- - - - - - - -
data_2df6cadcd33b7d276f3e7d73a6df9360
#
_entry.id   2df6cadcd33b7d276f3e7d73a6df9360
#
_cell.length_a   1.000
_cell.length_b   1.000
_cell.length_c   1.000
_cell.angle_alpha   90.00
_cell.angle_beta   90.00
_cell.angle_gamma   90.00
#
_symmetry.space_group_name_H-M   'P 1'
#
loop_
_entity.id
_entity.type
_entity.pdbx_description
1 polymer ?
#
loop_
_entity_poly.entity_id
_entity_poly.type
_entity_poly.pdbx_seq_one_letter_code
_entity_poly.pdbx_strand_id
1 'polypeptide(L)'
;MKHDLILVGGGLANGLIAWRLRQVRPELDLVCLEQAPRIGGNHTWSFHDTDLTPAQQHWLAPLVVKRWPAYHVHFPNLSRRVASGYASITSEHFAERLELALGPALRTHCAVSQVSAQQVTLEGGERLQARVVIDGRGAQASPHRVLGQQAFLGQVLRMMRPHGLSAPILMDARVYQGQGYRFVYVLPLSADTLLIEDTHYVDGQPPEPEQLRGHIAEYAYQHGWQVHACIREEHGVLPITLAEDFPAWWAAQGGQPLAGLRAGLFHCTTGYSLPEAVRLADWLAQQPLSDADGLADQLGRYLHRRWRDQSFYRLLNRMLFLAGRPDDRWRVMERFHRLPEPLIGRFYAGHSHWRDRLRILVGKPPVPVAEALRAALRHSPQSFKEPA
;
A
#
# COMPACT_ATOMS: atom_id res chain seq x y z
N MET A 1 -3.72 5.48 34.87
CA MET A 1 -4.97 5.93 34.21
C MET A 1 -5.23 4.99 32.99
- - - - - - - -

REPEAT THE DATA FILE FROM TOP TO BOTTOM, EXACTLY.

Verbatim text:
data_2df6cadcd33b7d276f3e7d73a6df9360
#
_entry.id   2df6cadcd33b7d276f3e7d73a6df9360
#
_cell.length_a   1.000
_cell.length_b   1.000
_cell.length_c   1.000
_cell.angle_alpha   90.00
_cell.angle_beta   90.00
_cell.angle_gamma   90.00
#
_symmetry.space_group_name_H-M   'P 1'
#
loop_
_entity.id
_entity.type
_entity.pdbx_description
1 polymer ?
#
loop_
_entity_poly.entity_id
_entity_poly.type
_entity_poly.pdbx_seq_one_letter_code
_entity_poly.pdbx_strand_id
1 'polypeptide(L)'
;MKHDLILVGGGLANGLIAWRLRQVRPELDLVCLEQAPRIGGNHTWSFHDTDLTPAQQHWLAPLVVKRWPAYHVHFPNLSRRVASGYASITSEHFAERLELALGPALRTHCAVSQVSAQQVTLEGGERLQARVVIDGRGAQASPHRVLGQQAFLGQVLRMMRPHGLSAPILMDARVYQGQGYRFVYVLPLSADTLLIEDTHYVDGQPPEPEQLRGHIAEYAYQHGWQVHACIREEHGVLPITLAEDFPAWWAAQGGQPLAGLRAGLFHCTTGYSLPEAVRLADWLAQQPLSDADGLADQLGRYLHRRWRDQSFYRLLNRMLFLAGRPDDRWRVMERFHRLPEPLIGRFYAGHSHWRDRLRILVGKPPVPVAEALRAALRHSPQSFKEPA
;
A
#
# COMPACT_ATOMS: atom_id res chain seq x y z
N MET A 1 -3.72 5.48 34.87
CA MET A 1 -4.97 5.93 34.21
C MET A 1 -5.23 4.99 32.99